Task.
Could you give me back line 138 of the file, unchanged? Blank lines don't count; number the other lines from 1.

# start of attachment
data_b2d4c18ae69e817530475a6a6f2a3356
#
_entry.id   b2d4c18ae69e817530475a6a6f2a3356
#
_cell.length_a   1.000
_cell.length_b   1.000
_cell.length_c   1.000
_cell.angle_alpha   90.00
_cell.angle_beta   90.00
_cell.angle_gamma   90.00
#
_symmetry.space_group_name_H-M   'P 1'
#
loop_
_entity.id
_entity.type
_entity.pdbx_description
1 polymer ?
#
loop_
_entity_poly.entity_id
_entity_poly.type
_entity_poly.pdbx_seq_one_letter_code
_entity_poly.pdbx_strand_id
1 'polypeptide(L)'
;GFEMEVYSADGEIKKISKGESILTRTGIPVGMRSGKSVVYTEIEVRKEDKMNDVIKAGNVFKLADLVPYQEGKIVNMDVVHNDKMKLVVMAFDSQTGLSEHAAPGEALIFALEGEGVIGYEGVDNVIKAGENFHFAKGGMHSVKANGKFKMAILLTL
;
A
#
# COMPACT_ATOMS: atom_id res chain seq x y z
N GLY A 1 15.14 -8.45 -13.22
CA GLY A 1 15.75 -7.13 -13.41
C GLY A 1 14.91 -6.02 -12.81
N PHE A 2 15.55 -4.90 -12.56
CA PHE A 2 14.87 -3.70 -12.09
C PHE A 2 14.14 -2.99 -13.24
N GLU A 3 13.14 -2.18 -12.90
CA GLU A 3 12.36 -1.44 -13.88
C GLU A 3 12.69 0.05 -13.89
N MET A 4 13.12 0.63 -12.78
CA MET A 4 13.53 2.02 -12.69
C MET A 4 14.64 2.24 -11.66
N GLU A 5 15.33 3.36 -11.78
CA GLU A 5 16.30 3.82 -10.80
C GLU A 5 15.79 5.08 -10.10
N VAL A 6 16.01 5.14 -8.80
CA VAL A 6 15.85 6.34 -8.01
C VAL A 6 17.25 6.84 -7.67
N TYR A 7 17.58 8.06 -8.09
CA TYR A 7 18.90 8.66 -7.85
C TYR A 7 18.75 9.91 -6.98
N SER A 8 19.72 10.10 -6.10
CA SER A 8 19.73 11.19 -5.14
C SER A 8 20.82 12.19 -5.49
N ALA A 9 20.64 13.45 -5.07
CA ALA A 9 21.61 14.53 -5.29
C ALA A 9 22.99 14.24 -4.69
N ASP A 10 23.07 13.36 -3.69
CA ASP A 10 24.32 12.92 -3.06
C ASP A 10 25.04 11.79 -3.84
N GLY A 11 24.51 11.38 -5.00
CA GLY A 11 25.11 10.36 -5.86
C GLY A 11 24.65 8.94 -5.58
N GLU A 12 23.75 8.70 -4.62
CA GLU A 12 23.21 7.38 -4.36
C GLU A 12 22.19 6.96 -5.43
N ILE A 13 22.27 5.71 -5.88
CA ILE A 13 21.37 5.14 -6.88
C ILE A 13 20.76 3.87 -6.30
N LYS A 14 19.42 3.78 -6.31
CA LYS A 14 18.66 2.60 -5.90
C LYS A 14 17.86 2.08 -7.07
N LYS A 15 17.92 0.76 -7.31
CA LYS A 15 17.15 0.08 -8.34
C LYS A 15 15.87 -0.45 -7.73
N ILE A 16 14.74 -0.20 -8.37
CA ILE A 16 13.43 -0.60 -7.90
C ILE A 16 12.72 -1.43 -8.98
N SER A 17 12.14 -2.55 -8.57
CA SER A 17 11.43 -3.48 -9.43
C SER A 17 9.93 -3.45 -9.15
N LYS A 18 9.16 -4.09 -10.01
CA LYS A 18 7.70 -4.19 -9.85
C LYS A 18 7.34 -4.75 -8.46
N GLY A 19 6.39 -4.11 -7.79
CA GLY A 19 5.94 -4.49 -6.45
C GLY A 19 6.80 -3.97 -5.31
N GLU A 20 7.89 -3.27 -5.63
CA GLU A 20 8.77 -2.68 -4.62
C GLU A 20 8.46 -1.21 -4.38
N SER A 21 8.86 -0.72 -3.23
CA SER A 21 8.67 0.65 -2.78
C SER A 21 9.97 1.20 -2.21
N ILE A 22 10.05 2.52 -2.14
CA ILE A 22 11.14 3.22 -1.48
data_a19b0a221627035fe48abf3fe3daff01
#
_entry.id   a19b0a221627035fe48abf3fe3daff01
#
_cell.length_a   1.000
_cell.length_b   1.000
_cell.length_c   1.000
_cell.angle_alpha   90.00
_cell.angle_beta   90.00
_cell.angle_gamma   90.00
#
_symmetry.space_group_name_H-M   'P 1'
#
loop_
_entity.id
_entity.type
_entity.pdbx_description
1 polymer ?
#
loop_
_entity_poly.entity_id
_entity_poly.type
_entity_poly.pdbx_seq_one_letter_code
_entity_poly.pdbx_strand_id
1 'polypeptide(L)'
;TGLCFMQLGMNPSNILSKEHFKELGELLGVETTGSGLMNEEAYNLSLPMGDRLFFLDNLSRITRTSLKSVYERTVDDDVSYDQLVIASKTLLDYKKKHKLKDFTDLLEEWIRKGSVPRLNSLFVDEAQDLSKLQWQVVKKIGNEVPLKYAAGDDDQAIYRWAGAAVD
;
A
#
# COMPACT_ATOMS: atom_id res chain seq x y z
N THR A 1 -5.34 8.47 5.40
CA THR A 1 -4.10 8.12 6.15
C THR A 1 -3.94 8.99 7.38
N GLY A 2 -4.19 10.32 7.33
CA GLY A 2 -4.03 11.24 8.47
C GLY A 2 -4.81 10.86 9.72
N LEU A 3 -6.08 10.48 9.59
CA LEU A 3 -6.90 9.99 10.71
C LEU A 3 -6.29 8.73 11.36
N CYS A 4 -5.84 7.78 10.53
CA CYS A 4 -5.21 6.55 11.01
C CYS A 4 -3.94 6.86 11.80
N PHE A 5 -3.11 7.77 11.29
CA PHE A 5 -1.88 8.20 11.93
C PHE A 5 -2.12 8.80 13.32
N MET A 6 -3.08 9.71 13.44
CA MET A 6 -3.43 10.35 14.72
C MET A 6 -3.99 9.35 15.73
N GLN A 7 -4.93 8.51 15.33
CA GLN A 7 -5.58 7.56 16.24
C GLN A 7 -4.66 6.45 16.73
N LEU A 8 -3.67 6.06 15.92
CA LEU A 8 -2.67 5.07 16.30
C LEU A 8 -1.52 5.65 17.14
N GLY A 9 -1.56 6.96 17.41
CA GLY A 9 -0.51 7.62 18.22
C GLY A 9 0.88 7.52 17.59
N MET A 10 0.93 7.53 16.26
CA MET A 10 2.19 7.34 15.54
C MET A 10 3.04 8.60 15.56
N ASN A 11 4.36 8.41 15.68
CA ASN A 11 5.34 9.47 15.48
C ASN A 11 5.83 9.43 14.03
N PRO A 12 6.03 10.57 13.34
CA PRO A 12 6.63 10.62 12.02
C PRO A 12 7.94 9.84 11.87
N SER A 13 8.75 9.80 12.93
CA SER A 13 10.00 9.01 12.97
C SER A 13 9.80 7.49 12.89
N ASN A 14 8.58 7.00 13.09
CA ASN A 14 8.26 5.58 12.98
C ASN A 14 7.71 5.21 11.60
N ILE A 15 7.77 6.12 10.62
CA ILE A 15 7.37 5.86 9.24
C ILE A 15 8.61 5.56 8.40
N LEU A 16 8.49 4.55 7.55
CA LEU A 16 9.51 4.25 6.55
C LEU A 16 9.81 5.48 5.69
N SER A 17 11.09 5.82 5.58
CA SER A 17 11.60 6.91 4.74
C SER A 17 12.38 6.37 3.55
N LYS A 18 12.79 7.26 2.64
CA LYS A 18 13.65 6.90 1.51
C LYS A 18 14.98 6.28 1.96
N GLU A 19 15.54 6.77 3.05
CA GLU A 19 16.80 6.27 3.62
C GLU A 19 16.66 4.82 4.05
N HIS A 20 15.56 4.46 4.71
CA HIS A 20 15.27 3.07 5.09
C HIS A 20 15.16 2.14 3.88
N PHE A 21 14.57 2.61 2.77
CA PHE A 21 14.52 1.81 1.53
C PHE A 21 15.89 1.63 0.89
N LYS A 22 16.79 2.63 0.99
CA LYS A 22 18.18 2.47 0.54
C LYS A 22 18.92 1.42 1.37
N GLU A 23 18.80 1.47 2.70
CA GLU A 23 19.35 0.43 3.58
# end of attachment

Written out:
N PHE A 5 -3.11 7.77 11.29